This post may contain affiliate links, meaning I may receive a small commission if you make a purchase through any links that you click. I only recommend tools I truly believe in. Proceeds are used to help grow the Adulting With ADHD universe – thank you for your support!
In the era of COVID-19, it’s even more important to have access to this person remotely and regardless of whether you have health insurance. And even though I have a very good therapist, sometimes I’m not able to get in right away. As a result, I’ve been using BetterHelp (aff) for my immediate therapy needs.
All counselors are licensed, accredited professionals. Their monthly subscription model could be more affordable than traditional therapy options currently available to you. If not, financial aid is available to those who qualify. You can communicate with your therapist as often as you want and whenever you feel it’s needed via text, talk, phone, & video.
Weighted blankets like Mosaic use deep touch pressure to help you relax and sleep better. The weight within the blanket lowers stress and cortisol, and creates a calm feeling by raising serotonin levels in the brain. My favorite one is this Lavender Minky Weighted Blanket.
Mosaic Weighted Blankets was created when founder, Laura LeMond, discovered that adding weight to her feet at night helped her sleep. This was eventually incorporated into a blanket that would provide the same amount of weight all over. Adding weight and pressure to the muscles relaxes, calms and causes a secure feeling. From anxiety to insomnia, there are many ways ADHD women can utilize this weighted blanket as a treatment tool.
I am a massively huge fan of Brain.fm (aff). One of my closest friends (who NEVER buys subscriptions) recommended it to me and I’ve been a heavy user ever since. Originally, I was only using the Focus channel (beach sounds) while I worked, but now I pretty much frequent all of their channels, which also include Relax, Sleep, Recharge, and Meditate.
One of the things I like best about Brain.fm is that it’s backed by science. Through a patented process they have coined “phase locking,” Brain.fm’s music and sounds are optimized for “allowing populations of neurons to engage in various kinds of coordinated activity.”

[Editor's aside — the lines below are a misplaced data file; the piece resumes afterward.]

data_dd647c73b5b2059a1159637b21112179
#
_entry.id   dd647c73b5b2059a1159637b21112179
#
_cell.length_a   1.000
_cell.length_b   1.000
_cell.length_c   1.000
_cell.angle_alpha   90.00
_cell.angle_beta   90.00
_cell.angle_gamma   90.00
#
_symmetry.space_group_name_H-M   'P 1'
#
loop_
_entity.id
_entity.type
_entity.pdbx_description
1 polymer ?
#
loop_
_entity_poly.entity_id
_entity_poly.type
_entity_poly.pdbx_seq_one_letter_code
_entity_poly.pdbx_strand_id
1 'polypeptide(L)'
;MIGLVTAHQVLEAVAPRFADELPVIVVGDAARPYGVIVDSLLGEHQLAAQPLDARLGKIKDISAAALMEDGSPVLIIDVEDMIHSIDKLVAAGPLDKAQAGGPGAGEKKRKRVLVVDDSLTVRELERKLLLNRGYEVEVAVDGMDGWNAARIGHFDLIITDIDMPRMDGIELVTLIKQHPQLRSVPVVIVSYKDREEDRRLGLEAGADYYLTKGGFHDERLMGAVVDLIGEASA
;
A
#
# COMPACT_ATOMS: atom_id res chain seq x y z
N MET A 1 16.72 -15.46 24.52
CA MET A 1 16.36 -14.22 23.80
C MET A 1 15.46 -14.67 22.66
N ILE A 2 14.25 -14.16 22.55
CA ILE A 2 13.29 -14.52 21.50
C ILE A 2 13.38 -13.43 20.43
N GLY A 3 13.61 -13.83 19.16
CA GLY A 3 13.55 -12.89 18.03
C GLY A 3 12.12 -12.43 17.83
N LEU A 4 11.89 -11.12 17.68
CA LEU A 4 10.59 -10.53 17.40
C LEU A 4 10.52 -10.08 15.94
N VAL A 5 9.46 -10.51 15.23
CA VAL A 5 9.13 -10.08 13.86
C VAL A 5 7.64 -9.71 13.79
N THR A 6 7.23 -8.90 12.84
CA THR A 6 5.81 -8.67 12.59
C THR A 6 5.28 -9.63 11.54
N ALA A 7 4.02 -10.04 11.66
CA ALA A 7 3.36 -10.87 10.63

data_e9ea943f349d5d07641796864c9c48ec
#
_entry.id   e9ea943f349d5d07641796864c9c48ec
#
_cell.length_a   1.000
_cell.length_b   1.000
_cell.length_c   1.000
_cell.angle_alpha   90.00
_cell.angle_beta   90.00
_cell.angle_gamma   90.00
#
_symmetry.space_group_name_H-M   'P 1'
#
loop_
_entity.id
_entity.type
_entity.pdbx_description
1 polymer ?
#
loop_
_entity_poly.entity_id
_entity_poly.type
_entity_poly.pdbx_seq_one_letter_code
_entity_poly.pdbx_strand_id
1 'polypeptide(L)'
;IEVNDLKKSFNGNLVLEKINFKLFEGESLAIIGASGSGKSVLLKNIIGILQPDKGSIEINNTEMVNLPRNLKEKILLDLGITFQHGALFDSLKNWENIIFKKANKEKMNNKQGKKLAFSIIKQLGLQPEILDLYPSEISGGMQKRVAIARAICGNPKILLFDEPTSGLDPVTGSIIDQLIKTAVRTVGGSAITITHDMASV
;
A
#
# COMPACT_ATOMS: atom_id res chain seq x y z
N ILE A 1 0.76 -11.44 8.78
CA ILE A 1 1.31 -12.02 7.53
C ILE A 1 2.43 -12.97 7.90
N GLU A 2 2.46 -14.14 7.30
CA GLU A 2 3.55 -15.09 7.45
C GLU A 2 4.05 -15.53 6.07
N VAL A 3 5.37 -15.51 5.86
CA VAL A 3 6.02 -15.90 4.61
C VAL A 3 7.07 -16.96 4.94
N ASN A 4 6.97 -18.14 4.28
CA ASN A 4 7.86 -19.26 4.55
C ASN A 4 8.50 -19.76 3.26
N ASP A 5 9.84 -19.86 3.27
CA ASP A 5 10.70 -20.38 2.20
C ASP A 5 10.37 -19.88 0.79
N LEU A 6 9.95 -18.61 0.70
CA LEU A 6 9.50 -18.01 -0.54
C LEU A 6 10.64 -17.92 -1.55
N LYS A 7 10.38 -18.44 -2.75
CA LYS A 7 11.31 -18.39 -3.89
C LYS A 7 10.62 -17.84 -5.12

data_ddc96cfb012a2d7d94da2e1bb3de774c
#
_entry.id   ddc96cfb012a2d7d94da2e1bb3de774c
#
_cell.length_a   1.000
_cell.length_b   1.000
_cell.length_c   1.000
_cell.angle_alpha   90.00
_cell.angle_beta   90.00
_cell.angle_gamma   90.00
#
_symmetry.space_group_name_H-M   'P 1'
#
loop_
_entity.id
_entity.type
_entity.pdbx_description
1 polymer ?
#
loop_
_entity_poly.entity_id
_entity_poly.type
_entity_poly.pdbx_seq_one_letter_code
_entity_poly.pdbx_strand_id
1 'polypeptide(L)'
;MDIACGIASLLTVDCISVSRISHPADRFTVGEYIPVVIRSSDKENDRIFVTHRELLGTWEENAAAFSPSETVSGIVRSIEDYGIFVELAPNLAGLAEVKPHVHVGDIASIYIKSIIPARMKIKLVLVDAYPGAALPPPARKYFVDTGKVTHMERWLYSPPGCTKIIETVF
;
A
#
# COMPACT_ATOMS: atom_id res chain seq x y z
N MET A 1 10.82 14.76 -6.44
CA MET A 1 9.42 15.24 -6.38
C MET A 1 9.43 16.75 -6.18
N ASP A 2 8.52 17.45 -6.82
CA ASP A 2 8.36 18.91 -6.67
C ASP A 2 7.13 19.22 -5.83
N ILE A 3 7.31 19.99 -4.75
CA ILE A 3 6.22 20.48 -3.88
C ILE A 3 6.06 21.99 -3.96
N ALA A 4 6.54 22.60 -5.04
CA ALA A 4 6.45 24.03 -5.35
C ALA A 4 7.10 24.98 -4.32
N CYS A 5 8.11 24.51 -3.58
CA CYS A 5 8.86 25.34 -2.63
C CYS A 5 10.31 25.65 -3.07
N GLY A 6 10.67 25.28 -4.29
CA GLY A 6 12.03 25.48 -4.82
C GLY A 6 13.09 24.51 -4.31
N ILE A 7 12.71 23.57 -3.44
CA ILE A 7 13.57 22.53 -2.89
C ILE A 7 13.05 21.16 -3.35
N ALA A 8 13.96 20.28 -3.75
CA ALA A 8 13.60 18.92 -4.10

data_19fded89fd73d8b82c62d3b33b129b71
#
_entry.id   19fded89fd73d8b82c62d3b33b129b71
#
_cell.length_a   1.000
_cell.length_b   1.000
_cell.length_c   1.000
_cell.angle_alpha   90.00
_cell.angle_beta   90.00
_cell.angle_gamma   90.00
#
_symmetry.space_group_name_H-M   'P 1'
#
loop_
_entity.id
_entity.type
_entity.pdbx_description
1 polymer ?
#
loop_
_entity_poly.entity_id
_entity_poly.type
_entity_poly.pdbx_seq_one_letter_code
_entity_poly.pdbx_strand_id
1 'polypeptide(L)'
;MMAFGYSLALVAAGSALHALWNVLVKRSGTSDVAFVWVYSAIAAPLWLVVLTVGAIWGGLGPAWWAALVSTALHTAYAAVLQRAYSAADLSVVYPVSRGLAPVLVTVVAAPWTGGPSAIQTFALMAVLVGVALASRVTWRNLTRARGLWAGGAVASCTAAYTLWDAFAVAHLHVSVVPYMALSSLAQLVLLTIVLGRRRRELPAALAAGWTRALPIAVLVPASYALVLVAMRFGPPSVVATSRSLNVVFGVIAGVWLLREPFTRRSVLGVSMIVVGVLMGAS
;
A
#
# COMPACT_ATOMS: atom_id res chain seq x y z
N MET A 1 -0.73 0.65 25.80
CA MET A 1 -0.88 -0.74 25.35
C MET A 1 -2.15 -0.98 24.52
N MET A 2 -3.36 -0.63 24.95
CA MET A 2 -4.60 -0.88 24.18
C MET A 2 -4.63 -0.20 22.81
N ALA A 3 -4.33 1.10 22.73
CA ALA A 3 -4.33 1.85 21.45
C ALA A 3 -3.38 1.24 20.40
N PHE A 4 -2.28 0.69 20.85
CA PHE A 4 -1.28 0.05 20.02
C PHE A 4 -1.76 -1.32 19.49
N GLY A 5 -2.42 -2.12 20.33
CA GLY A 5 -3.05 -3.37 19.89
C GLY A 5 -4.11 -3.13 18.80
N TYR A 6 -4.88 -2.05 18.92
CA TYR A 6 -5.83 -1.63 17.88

I struggle to remember to drink water, but when I do I feel so much better and think more clearly. According to the label, drinking one is equal to three glasses of water, and it sure does feel that way. I find it hard to drink water so when I am drinking it, I want the most bang for my buck. Now I’m in the habit of making some on the go so at the very least I’ll have 20 ounces of water a day (by their math, the equivalent nearly 4 glasses of water).
In true ADHD fashion, I need my hydration to be delicious or I’m going to get bored and not drink it. As far as flavors go, I prefer the acai berry, although my sister likes lime the best. I just noticed they brought back strawberry for good, and that’s definitely on my list to try. Passion fruit also seems like a popular flavor. To prepare, mix one packet with 16 ounces of water (I use a 20-ounce travel cup with a straw and it tastes just as good.)
I actually like everything from Happy Dance’s skincare line, but especially the bath bombs. First of all, the price is just right (especially if you catch them during a good sale) and the bombs are a nice smaller size. With CBD bath bombs I’ve tried in the past, they’re humongous (read: more expensive) and I’m only going to spend so much on something that’s essentially going to be a 30-minute soak.
Happy Dance’s bath bombs are worth every penny. About 15-20 minutes into my soak, I can feel them working as a calming, warming sensation washes over me. It’s about on-par with a really good meditation or yoga session … except you’re just soaking in a tub so you’re not really having to “work” for that good feeling. Top it off with some candles and soothing sounds (see Brain.fm below!) and this wind-down is on my rotation at least 3 times a week (ie any chance I can get).